catherine_sr. said...

I just wanted to add that your post has inspired me to launch a "reclaim the qipao" movement. I might just get some cotton qipaos -- like the ones my grandma wore -- made up. It would be interesting to see the different kind of reactions I'd get in Taiwan and in the US. Here in Taipei I'd probably be seen as an eccentric... but in the US I'd probably attract a lot of creeps, calls of "me love you long time" or the like, and people telling me how "exotic" I look in what basically amounts to a cotton pencil dress.
(Sorry for the delete and repost, it's 1:30AM and my brain has deflated for the night!)

sws said...

so good julia. thanks for this.

- steph

Hannah Mudge said...

This is such a great post! I have to admit that cultural appropriation is something I've not thought too much about before now but I do know that if I brought this post up among most people I know they would have the classic 'you're taking it too seriously!' reaction. Being in England we're more removed from the issues surrounding Native American culture so I suspect most people I know wouldn't have considered it before. Much like the debacle we had with the tortilla chip packets in Tesco which created the most massive uproar when people from across the Atlantic heard about them (see a pic here). I know it's not fashion-related but I remember seeing as discussion on LJ about it all and most Brits couldn't see what the problem was.

nightwoodband.com said...

Lovely work Julia. We shared your article on our band website, especially cuz we can't handle other white musicians wearing headdresses on stage: http://nightwoodband.com/2010/04/18/recommended-blog-reading-about-cultural-appropriation-in-pop-culture/

However, I do love my moccasins and hadn't even considered what they represent, for some reason...thinking about it now.

AG

Pony said...

this is an incredibly interesting discussion you've raised, and something i can't claim to know much about - i am australian, and our indigenous cultures (as they vary wildly from tribe to tribe) do not have a superficial presence in our fashion or trends. the art world, however, and its commodification of indigenous art as an artefact and/or highly politicised social and cultural trophy, is a completely different (and problematic matter) and something i am quite passionate about. but that's for another time. this is a clothing post.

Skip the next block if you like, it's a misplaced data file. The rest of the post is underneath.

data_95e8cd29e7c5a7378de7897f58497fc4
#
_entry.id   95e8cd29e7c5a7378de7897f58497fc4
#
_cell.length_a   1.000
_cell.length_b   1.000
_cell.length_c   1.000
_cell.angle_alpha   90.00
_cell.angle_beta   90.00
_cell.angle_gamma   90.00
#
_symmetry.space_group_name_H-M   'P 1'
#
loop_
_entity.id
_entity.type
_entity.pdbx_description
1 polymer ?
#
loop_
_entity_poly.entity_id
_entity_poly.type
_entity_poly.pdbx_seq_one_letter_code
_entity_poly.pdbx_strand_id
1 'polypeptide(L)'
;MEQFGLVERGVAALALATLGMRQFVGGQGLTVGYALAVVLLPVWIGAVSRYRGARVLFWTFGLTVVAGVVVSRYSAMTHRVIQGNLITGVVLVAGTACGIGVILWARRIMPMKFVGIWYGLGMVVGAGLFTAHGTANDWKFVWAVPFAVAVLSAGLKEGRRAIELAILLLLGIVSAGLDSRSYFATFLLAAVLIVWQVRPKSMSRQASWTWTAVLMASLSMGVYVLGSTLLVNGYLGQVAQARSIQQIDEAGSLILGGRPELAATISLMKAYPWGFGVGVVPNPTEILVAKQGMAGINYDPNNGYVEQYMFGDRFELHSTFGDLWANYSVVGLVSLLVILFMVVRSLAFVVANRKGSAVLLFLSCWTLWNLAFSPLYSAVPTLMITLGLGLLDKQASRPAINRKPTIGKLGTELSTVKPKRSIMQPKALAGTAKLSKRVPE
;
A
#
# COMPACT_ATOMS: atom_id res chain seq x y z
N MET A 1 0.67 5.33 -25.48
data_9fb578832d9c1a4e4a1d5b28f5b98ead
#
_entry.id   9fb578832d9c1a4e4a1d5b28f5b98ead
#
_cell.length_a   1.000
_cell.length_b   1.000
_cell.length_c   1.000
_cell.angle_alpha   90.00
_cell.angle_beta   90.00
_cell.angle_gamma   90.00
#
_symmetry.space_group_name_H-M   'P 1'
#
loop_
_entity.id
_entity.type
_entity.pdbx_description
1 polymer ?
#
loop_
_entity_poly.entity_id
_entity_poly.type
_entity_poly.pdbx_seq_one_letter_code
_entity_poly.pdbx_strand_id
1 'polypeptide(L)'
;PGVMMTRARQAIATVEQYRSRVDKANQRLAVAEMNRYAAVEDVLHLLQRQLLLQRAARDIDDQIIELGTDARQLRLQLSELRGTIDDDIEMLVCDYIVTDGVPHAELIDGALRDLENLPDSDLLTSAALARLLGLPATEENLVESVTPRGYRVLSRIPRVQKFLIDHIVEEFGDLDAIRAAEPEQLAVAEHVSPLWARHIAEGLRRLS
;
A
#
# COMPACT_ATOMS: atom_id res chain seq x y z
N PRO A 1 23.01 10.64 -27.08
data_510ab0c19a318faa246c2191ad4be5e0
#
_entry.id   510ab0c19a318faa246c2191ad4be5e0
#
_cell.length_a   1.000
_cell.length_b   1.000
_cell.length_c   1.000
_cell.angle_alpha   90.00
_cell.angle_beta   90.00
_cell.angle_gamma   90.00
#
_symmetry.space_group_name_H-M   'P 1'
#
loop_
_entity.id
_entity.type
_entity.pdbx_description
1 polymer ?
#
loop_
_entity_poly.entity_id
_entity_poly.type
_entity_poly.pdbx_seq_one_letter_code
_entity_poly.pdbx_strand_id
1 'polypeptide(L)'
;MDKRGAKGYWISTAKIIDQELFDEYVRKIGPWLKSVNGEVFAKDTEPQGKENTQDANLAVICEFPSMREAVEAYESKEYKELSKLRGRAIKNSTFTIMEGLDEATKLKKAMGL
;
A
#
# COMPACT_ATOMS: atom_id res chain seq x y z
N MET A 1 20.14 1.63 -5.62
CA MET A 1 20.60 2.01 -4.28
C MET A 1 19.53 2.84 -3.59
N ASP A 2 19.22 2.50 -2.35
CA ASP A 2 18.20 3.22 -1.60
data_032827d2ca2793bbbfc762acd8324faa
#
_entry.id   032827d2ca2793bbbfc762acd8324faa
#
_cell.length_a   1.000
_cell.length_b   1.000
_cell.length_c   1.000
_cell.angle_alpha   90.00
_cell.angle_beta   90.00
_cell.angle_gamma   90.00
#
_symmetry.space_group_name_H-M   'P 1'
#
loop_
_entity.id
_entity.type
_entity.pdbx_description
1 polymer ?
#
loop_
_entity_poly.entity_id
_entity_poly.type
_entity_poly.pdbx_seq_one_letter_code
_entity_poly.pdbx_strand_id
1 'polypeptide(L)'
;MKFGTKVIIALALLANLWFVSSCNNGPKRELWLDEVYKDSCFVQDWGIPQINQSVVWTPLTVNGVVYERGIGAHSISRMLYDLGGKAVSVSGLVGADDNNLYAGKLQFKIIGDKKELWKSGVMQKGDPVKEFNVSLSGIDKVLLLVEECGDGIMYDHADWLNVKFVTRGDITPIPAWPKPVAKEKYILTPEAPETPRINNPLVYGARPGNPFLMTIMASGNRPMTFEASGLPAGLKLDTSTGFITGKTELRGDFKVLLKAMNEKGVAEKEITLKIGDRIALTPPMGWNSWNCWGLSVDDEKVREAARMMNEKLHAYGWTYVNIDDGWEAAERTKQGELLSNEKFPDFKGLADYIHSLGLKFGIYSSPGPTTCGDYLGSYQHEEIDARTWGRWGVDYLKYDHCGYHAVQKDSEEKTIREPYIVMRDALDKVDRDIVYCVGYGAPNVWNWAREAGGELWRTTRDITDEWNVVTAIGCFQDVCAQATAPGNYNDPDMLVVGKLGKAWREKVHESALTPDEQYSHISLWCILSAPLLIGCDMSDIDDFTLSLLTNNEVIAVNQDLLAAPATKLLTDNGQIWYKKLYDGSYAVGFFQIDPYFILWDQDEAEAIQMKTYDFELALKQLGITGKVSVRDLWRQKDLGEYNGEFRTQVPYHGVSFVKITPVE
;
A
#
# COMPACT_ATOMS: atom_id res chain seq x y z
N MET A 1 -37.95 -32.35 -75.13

two points your raised are always interesting questions to ask yourself -- where is this item made (a big question!), and more significantly, why do i find this aesthetically pleasing? i think it's important to begin to dissect the source of our attractions to certain trends - that is, how much we internalise our own specific cultural/fashion climate and the visual pervasion of certain items (e.g. hating harem pants until they've been around for a while, wearing down opposition), and how much of that internalisation is unconscious.

the other issue - and i relate to this not so much with regards to cultural appropriation, but in relation to my vintage/antique clothing obsession - is how we represent, carry and endorse certain values on our bodies, effectively EMBODYING them, and don't realise the extent to which we are physically and visually complicit with ideals that we rationally and intellectually reject. and there is almost no way of telling where the line is between an artistic and curious approach to style and fashion, and unconsciously representing things we do not desire to, through this visual investigate process.


argggh my comment makes no sense. it's just a jumble of thoughts. in short: this is interesting. i will keep thinking about this and bring it up with my awesome, razor-sharp housemates tonight for further discussion. thank you.

K. said...

This is such a great post (so it's no wonder I'm seeing links to it all over the internet!)

One of the things I've been thinking about a lot re: Native American trends in fashion is access to authentic Native regalia and how that plays in to class politics. I have a friend who's working with a Native American community center in the pacific northwest & one of the things she's mentioned is that they have community collection of traditional regalia that kids & adults who frequent the center can borrow for ceremonies because they can't afford to purchase their own or have their own constructed for them. I'm deeply troubled by a scenario in which non-Native Americans can run out and by moderately priced to expensive knockoffs of Native American regalia when so many Native Americans are prevented from actually owning their own authentic pieces. (Which is something I've talked a little bit about here: http://lookuplookup.tumblr.com/post/425196619/on-headdresses)